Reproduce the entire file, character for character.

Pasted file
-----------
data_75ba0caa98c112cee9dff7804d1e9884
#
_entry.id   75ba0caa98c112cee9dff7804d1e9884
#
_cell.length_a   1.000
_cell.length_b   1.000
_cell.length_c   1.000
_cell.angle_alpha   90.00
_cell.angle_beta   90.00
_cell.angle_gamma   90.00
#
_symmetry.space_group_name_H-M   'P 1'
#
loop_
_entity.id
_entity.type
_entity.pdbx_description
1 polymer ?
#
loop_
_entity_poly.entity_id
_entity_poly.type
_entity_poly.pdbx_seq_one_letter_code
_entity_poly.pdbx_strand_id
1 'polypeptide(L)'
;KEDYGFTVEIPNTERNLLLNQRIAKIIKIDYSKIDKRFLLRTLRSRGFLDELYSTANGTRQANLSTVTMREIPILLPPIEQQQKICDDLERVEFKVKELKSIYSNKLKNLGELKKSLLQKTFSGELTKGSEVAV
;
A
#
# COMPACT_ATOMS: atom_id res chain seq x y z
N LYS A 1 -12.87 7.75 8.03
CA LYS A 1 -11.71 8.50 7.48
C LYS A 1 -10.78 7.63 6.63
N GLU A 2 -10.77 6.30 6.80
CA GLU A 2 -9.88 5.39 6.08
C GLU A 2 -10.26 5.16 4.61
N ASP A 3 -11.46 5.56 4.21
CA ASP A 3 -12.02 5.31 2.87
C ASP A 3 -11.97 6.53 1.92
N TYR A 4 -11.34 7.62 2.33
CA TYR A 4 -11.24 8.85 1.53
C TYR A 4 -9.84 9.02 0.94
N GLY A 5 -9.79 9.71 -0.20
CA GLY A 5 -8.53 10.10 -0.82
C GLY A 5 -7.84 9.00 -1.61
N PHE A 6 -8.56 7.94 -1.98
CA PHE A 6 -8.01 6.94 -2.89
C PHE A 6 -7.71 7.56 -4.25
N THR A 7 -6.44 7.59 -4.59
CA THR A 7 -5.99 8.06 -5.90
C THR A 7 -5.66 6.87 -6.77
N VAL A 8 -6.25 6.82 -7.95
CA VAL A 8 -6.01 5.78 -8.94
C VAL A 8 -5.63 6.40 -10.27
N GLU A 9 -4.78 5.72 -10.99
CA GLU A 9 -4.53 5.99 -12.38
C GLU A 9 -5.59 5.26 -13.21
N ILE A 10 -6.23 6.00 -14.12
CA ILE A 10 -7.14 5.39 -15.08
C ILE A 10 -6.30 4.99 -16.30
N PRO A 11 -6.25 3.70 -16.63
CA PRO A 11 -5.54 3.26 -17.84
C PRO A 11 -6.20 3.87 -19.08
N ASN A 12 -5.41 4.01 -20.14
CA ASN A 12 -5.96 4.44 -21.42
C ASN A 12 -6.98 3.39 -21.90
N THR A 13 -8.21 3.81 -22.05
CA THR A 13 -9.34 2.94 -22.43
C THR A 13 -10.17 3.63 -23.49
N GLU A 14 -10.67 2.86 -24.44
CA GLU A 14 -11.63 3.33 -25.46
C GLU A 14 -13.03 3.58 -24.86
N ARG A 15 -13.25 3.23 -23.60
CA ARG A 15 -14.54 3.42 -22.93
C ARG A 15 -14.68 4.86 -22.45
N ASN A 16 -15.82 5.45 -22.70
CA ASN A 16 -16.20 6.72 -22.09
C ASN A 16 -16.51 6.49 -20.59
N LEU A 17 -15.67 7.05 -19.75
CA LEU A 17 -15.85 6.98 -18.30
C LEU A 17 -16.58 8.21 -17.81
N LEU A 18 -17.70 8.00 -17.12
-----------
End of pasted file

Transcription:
data_75ba0caa98c112cee9dff7804d1e9884
#
_entry.id   75ba0caa98c112cee9dff7804d1e9884
#
_cell.length_a   1.000
_cell.length_b   1.000
_cell.length_c   1.000
_cell.angle_alpha   90.00
_cell.angle_beta   90.00
_cell.angle_gamma   90.00
#
_symmetry.space_group_name_H-M   'P 1'
#
loop_
_entity.id
_entity.type
_entity.pdbx_description
1 polymer ?
#
loop_
_entity_poly.entity_id
_entity_poly.type
_entity_poly.pdbx_seq_one_letter_code
_entity_poly.pdbx_strand_id
1 'polypeptide(L)'
;KEDYGFTVEIPNTERNLLLNQRIAKIIKIDYSKIDKRFLLRTLRSRGFLDELYSTANGTRQANLSTVTMREIPILLPPIEQQQKICDDLERVEFKVKELKSIYSNKLKNLGELKKSLLQKTFSGELTKGSEVAV
;
A
#
# COMPACT_ATOMS: atom_id res chain seq x y z
N LYS A 1 -12.87 7.75 8.03
CA LYS A 1 -11.71 8.50 7.48
C LYS A 1 -10.78 7.63 6.63
N GLU A 2 -10.77 6.30 6.80
CA GLU A 2 -9.88 5.39 6.08
C GLU A 2 -10.26 5.16 4.61
N ASP A 3 -11.46 5.56 4.21
CA ASP A 3 -12.02 5.31 2.87
C ASP A 3 -11.97 6.53 1.92
N TYR A 4 -11.34 7.62 2.33
CA TYR A 4 -11.24 8.85 1.53
C TYR A 4 -9.84 9.02 0.94
N GLY A 5 -9.79 9.71 -0.20
CA GLY A 5 -8.53 10.10 -0.82
C GLY A 5 -7.84 9.00 -1.61
N PHE A 6 -8.56 7.94 -1.98
CA PHE A 6 -8.01 6.94 -2.89
C PHE A 6 -7.71 7.56 -4.25
N THR A 7 -6.44 7.59 -4.59
CA THR A 7 -5.99 8.06 -5.90
C THR A 7 -5.66 6.87 -6.77
N VAL A 8 -6.25 6.82 -7.95
CA VAL A 8 -6.01 5.78 -8.94
C VAL A 8 -5.63 6.40 -10.27
N GLU A 9 -4.78 5.72 -10.99
CA GLU A 9 -4.53 5.99 -12.38
C GLU A 9 -5.59 5.26 -13.21
N ILE A 10 -6.23 6.00 -14.12
CA ILE A 10 -7.14 5.39 -15.08
C ILE A 10 -6.30 4.99 -16.30
N PRO A 11 -6.25 3.70 -16.63
CA PRO A 11 -5.54 3.26 -17.84
C PRO A 11 -6.20 3.87 -19.08
N ASN A 12 -5.41 4.01 -20.14
CA ASN A 12 -5.96 4.44 -21.42
C ASN A 12 -6.98 3.39 -21.90
N THR A 13 -8.21 3.81 -22.05
CA THR A 13 -9.34 2.94 -22.43
C THR A 13 -10.17 3.63 -23.49
N GLU A 14 -10.67 2.86 -24.44
CA GLU A 14 -11.63 3.33 -25.46
C GLU A 14 -13.03 3.58 -24.86
N ARG A 15 -13.25 3.23 -23.60
CA ARG A 15 -14.54 3.42 -22.93
C ARG A 15 -14.68 4.86 -22.45
N ASN A 16 -15.82 5.45 -22.70
CA ASN A 16 -16.20 6.72 -22.09
C ASN A 16 -16.51 6.49 -20.59
N LEU A 17 -15.67 7.05 -19.75
CA LEU A 17 -15.85 6.98 -18.30
C LEU A 17 -16.58 8.21 -17.81
N LEU A 18 -17.70 8.00 -17.12